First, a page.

Hon. Don Boudria (Minister of Public Works and Government Services, Lib.): Mr. Speaker, the hon. member is suggesting that those who prepared the report, that the senior officials who received it at the time, and that those who certified it under the Financial Administration Act acted illegally. Essentially, these are the accusations the hon. member is making.

    I would ask him to wait until a little later today when we receive the promised certifications. When I get these certifications, I will table them or release them to all hon. members.

  +-(1435)  

+-

    Mr. Michel Gauthier (Roberval, BQ): Mr. Speaker, we are not on Mars, we are in the Parliament of Canada.

    The minister is responsible, on behalf of his government, for having paid $500,000 for each of two reports that were not produced. This is the facat of the matter.

    Will the minister stop taking cover behind what the company will say to justify having received two payments of $500,000, and will he take his responsibilities as minister and tell us whether or not the document he tabled was the missing report, as he told us on Friday?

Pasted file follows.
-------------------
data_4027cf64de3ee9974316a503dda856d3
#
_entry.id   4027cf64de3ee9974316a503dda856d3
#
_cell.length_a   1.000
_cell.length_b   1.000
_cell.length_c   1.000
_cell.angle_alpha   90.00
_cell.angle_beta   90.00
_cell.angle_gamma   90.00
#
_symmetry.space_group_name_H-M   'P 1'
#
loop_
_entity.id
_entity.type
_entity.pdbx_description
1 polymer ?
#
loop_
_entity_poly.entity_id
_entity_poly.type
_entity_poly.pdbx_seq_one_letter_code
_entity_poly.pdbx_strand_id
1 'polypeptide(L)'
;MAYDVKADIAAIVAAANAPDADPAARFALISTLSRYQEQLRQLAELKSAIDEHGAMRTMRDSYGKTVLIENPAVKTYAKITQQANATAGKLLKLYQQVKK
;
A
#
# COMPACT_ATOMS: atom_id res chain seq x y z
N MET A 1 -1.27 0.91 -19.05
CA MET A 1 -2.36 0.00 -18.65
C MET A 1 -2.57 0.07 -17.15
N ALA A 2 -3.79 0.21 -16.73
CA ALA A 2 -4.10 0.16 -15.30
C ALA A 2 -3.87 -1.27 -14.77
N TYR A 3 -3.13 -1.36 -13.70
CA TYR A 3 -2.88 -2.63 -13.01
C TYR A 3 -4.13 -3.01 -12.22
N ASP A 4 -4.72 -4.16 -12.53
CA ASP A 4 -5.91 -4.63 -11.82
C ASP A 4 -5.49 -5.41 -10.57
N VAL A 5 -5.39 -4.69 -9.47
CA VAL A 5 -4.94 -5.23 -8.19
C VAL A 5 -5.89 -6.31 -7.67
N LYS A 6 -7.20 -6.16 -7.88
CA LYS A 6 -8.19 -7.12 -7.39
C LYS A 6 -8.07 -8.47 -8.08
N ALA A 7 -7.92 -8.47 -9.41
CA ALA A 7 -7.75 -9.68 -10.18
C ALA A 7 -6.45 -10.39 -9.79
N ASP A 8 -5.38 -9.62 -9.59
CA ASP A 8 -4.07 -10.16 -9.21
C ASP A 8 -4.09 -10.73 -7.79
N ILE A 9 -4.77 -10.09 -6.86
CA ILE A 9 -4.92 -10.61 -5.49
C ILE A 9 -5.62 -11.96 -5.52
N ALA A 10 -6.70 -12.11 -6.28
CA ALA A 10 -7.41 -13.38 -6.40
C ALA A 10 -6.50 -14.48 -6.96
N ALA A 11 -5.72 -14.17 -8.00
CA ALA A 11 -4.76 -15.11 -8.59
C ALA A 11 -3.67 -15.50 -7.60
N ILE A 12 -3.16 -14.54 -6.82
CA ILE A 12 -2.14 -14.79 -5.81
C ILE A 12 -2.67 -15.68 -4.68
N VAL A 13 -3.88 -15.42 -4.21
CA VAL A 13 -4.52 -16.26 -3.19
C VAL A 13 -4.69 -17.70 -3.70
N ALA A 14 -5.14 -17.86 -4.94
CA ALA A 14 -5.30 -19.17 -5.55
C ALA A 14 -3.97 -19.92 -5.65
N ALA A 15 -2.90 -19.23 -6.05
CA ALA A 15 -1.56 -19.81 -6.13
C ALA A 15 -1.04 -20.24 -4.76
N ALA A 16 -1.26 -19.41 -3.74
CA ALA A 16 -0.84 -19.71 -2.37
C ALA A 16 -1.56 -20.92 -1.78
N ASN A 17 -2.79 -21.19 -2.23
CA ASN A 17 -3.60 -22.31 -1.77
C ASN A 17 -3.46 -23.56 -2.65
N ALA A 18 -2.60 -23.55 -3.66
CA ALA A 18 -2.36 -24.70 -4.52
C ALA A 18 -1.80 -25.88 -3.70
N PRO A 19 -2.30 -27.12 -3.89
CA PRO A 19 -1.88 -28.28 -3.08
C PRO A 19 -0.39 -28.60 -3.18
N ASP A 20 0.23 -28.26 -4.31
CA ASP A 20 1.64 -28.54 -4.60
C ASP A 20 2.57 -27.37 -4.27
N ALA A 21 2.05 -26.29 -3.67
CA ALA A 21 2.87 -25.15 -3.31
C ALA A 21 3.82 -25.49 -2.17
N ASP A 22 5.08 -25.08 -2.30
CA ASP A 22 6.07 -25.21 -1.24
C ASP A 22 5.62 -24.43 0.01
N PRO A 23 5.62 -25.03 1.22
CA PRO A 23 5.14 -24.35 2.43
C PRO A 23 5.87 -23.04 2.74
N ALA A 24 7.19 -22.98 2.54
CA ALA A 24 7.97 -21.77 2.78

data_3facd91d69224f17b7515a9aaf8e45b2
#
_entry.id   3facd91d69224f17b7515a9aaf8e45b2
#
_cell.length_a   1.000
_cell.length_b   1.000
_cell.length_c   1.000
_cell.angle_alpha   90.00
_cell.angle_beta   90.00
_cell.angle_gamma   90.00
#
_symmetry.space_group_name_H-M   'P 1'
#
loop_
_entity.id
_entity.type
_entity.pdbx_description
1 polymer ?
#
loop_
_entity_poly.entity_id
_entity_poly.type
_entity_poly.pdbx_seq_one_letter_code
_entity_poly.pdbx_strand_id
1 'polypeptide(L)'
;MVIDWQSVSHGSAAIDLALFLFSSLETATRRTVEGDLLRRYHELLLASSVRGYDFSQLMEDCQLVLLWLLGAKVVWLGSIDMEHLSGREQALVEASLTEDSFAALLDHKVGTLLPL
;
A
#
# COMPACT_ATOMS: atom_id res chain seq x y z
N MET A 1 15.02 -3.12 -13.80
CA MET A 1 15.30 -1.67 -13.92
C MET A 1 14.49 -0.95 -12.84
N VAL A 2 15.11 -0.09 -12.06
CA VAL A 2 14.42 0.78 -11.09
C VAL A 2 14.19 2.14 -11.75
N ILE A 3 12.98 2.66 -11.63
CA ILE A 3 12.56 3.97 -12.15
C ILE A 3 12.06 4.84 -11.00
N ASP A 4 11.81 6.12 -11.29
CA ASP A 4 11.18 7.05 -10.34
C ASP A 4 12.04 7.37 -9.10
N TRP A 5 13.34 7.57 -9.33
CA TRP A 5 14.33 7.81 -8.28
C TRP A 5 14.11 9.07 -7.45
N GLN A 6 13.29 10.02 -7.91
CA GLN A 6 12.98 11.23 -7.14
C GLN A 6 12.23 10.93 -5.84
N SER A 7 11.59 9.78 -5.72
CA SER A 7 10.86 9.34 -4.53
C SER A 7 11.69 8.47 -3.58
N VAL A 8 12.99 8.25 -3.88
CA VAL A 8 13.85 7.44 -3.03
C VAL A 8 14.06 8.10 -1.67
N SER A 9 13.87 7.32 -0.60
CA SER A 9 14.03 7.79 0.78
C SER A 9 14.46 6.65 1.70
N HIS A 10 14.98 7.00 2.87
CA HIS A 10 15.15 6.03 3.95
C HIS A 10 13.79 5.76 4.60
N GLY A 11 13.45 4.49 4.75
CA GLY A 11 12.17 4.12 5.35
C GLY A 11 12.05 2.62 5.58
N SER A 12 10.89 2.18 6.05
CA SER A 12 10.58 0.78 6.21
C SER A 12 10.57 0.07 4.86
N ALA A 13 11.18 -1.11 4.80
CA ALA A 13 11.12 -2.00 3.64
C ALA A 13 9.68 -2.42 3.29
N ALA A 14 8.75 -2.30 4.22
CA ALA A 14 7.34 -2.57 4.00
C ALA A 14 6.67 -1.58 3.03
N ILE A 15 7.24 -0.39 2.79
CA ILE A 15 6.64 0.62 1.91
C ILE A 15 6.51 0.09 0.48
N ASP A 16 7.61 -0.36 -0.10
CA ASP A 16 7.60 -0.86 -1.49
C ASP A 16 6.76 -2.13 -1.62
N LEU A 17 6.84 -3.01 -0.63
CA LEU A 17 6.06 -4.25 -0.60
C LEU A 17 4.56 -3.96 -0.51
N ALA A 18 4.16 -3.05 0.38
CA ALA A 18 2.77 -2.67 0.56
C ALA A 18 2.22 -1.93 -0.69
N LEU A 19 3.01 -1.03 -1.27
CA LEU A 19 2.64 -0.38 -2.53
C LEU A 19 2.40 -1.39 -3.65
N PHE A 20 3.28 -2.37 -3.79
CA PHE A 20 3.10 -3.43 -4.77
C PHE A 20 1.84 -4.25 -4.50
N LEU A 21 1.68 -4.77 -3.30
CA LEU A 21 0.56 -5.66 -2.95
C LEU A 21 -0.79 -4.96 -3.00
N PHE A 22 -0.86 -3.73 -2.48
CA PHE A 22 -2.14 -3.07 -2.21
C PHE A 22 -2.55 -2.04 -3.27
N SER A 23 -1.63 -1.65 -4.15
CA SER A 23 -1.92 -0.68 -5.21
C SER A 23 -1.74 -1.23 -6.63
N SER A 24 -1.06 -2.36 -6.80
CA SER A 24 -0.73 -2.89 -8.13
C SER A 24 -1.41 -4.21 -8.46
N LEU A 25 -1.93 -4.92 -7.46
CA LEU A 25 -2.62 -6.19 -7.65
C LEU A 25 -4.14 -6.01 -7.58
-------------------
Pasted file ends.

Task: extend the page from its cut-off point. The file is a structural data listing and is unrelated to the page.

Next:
+-

    Hon. Don Boudria (Minister of Public Works and Government Services, Lib.): Mr. Speaker, I will repeat what I said: This is not a report that I initially released, or that comes from my department. The original report is still not available. I recognized that myself.

    These are documents that were reproduced from computer diskettes that the company sent to Ottawa on Friday and that I made available to all hon. members, as a result of the promise and the commitment that I had made to the House.

    Now, we know that certifications were made pursuant to the Financial Administration Act. Another one has yet to be provided by those who provided us with the document on Friday, and I will release it when I get it.

*   *   *

[English]

+-Employment Insurance

+-

    Mrs. Carol Skelton (Saskatoon--Rosetown--Biggar, Canadian Alliance): Mr. Speaker, last May the standing committee on human resources made the following recommendation: “that the Government return to the pre-1996” process “by repealing section 19(3) of the Employment Insurance Act”.

    The Liberals did not repeal the section. Instead they changed a regulation, making the section inoperative. Why did the government not repeal section 19(3) and retroactively pay back the employees it ripped off?